Nonetheless, as chair of the 15-party governing coalition, named the United Progressive Alliance, that was charged with running the country, she was the most powerful woman in Indian politics and therefore one of the most powerful women in the world.

How different her life might have been had she not met the young Rajiv Gandhi on that evening in 1965.

The house in Lusiana where Sonia Gandhi was born in 1946
The house in Lusiana where Sonia
Gandhi was born in 1946
Born in Lusiana, a town in the Veneto about 20km (12 miles) north of Vicenza, her birth name was Edvige Antonia Albina Maino.  She spent her early years in the Contrada Maini – the Maini quarter – which historically was dominated by people from the Maino family, many of whom spoke a Germanic language called Cimbro.

It was her father, Stefano, who began to call her Sonia. A fervent supporter of Benito Mussolini’s Fascist party, he had fought in Russia alongside the Axis forces during the Second World War and was taken prisoner, but was grateful for the kindness of three Russian women who helped him after he was released.  One was named Sonia, the others Anouchka and Nadia, and he used their names as nicknames for his own three daughters.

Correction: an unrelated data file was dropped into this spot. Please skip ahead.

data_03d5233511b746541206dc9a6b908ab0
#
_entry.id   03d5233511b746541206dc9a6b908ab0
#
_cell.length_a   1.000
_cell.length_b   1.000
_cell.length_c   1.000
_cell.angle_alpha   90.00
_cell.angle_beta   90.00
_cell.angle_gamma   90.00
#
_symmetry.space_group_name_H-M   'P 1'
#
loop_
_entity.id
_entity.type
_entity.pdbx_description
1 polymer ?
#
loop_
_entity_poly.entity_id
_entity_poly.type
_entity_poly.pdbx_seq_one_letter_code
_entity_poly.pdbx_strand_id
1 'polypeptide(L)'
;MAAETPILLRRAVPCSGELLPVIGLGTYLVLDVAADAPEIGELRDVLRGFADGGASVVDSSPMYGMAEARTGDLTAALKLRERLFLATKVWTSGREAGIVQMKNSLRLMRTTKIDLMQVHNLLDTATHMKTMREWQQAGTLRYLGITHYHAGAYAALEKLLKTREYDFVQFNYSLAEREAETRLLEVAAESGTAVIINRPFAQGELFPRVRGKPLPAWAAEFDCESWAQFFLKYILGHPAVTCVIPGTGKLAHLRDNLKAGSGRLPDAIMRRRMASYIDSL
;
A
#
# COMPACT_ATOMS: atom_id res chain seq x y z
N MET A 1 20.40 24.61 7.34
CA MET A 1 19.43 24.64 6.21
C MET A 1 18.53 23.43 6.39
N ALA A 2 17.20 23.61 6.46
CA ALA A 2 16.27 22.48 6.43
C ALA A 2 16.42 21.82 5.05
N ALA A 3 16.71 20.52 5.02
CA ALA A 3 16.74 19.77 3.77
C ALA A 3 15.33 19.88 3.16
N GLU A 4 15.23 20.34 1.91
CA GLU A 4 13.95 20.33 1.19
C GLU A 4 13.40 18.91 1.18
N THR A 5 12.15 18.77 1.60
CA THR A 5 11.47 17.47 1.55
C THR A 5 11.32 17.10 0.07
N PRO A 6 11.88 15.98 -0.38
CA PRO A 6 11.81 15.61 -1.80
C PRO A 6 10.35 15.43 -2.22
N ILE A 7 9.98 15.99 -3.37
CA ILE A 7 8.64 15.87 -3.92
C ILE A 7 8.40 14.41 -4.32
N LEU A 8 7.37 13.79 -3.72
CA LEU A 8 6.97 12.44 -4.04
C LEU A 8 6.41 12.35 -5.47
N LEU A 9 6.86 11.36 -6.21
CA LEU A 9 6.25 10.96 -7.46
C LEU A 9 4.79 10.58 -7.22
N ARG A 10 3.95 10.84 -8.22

When Sonia was nine, the family moved to Orbassano, a town near Turin, where her father started a small business.  He built his family a two-storey villa, with tall iron gates, that remains the family home even today.

He was a strict catholic and sent Sonia and her sisters to a convent, where they were boarders. Sonia was remembered as a lively student who took part in theatre activities and sang.

Later, she attended a Berlitz language school in Turin, eager to learn good English, a command of which was regarded as essential for any Italian with ambition. It was becoming the norm for wealthier Italian parents to send their children to study in England, hence Sonia’s arrival in Cambridge in January, 1965.

She did not care much for English weather nor the food, and the only cuisine resembling Italian that she could find in Cambridge at the time was at the Varsity Restaurant, whose owner was Greek-Cypriot. It was where she met Rajiv.  Some accounts of her life say she took temporary work there as a waitress while studying, although it is not clear whether she was waiting on tables or simply there as a diner on the night she met Rajiv.

Rajiv Gandhi (left) with his mother Indira and brother Sanjay as a young man in India
Rajiv Gandhi (left) with his mother Indira and brother
Sanjay as a young man in India
Although she was a beautiful girl, never short of male attention, and comfortably off, too, thanks to her father’s generous allowance, it was only after meeting Rajiv that she felt her time in Cambridge became bearable. Rajiv was wealthy but Indians were not allowed to take much money out of the country and he therefore had to live a humble life. He took a part-time job in a supermarket while not studying.